- Can Economists and Humanists Ever Be Friends?

- Elon Musk called a British diver from the Thai cave rescue a 'pedo guy' — then deleted the tweets hours later with no explanation
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Are you doing altruism right?
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Link list (9):

- Set of videos on building a programmable 8-bit computer from scratch on breadboards using only simple logic gates

- Also check this awesome book: The Elements of Computing Systems - Building a Modern Computer from First Principles

- There is not very much genetic diversity in China and there is a great deal of genetic diversity in India.

- Swift Gene-Editing Method May Revolutionize Treatments for Cancer and Infectious Diseases: Scientists report that they have discovered a way to tweak genes in the body’s immune cells by using electrical fields

- Embryo selection for intelligence: A cost-benefit analysis of the marginal cost of IVF-based embryo selection for intelligence and other traits

- Embryo editing for intelligence: A cost-benefit analysis of CRISPR-based editing for intelligence

- There is a water reservoir comparable in size to all the oceans combined is hidden deep in Earth's mantle

- Death, taxes, and bias: Meta-analytical evidence for robustness of sex differences in stereoscopically administered 3D spatial ability tasks

- PISA Worldwide Ranking – average score of math, science and reading
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"Genomic Selection in Dairy Cattle: The USDA Experience", Wiggans et al 2017:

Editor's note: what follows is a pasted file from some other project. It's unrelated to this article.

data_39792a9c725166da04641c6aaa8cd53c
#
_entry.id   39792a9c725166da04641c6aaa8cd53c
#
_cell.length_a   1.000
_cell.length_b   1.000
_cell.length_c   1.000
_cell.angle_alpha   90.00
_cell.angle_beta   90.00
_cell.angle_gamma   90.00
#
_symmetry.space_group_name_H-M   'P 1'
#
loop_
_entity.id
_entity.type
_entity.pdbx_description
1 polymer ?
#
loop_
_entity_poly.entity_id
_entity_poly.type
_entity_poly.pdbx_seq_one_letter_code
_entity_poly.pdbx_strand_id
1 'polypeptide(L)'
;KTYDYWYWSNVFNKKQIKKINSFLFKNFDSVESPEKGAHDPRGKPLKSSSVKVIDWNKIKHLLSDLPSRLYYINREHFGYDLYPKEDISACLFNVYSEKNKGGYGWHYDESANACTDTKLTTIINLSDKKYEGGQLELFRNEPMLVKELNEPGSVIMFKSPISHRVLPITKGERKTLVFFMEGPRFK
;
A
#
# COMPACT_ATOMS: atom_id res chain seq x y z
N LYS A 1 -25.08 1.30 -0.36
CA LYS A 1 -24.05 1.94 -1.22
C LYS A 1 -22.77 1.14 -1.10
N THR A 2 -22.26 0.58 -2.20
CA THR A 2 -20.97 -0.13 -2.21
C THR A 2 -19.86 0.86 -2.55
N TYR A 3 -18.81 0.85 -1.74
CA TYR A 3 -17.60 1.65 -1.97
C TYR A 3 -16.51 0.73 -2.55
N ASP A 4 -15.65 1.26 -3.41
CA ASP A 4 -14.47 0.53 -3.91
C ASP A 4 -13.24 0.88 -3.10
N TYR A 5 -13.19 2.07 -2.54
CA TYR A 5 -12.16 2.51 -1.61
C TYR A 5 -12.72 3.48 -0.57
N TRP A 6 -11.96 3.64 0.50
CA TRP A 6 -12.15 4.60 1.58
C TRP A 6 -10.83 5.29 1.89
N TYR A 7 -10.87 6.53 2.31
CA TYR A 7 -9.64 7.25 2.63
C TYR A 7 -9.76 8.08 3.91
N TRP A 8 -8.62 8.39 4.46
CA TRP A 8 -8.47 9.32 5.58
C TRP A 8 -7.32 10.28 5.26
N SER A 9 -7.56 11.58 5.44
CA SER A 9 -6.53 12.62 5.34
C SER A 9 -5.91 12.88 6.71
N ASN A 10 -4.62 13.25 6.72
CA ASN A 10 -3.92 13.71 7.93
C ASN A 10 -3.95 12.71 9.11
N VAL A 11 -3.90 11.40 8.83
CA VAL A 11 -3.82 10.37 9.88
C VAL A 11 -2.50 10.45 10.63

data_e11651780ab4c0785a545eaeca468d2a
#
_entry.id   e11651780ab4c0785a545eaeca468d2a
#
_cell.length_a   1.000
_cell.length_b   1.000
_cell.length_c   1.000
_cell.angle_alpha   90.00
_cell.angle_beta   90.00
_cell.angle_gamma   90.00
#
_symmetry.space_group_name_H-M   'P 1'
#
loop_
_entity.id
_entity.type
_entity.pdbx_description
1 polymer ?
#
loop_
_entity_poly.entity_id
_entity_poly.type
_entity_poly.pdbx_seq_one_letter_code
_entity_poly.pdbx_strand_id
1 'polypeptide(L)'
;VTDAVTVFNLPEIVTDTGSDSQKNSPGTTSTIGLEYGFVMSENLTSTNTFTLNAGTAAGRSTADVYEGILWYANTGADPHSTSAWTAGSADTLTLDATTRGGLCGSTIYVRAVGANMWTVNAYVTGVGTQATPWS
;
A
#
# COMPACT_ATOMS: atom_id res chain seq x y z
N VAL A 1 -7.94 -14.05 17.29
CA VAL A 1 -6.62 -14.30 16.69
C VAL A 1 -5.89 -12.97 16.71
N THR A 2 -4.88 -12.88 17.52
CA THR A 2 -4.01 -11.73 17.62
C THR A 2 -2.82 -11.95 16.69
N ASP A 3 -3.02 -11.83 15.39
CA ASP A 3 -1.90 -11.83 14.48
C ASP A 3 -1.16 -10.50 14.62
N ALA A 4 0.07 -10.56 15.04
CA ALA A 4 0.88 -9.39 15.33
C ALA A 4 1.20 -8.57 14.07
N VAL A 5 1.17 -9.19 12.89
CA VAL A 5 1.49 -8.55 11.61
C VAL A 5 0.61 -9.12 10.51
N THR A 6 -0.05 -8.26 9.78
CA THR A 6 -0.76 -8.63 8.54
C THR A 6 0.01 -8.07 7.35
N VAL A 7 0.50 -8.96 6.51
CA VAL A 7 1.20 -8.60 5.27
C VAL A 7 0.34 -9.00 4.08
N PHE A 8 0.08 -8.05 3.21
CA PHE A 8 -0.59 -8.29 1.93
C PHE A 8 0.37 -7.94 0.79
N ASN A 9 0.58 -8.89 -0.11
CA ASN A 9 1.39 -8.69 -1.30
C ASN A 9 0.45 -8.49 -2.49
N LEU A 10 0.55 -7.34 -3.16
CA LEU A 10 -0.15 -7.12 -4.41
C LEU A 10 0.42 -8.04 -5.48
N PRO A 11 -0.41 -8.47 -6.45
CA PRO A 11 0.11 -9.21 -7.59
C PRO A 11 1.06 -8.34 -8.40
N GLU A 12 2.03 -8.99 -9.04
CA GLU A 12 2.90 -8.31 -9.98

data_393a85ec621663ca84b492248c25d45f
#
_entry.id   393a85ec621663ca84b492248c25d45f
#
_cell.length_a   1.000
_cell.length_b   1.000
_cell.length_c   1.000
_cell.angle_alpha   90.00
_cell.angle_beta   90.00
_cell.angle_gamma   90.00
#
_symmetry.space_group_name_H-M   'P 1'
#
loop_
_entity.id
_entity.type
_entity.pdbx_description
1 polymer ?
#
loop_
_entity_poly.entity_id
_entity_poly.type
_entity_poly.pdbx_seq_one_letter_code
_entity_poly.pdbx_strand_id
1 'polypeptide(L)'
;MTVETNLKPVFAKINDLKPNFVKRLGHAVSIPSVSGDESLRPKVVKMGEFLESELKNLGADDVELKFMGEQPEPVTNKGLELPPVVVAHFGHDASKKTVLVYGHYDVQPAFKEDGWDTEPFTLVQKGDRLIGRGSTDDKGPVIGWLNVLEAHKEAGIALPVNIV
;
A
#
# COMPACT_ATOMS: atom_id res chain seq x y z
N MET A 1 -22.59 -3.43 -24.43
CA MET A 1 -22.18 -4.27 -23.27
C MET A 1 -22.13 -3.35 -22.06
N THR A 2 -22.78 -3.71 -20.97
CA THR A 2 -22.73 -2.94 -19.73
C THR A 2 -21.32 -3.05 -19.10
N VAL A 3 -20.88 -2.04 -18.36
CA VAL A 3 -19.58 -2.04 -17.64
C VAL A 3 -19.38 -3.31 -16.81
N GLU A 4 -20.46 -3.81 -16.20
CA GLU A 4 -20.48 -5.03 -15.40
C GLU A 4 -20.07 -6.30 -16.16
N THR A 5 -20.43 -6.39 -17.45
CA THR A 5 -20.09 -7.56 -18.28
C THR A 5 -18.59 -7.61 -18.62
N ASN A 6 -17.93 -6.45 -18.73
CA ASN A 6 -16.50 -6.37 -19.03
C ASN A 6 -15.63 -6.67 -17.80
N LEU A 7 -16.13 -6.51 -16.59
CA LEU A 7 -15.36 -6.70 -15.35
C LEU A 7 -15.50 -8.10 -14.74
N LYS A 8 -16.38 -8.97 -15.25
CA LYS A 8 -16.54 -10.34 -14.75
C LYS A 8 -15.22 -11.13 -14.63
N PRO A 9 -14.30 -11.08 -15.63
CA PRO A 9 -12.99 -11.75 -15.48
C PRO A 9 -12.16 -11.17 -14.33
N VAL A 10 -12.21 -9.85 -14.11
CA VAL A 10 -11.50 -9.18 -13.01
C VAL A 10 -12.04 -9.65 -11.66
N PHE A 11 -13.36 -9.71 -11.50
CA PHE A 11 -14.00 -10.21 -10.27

"Genomic selection has revolutionized dairy cattle breeding. Since 2000, assays have been developed to genotype large numbers of single-nucleotide polymorphisms (SNPs) at relatively low cost. The first commercial SNP genotyping chip was released with a set of 54,001 SNPs in December 2007. Over 15,000 genotypes were used to determine which SNPs should be used in genomic evaluation of US dairy cattle. Official USDA genomic evaluations were first released in January 2009 for Holsteins and Jerseys, in August 2009 for Brown Swiss, in April 2013 for Ayrshires, and in April 2016 for Guernseys. Producers have accepted genomic evaluations as accurate indications of a bull's eventual daughter-based evaluation. The integration of DNA marker technology and genomics into the traditional evaluation system has doubled the rate of genetic progress for traits of economic importance, decreased generation interval, increased selection accuracy, reduced previous costs of progeny testing, and allowed identification of recessive lethals.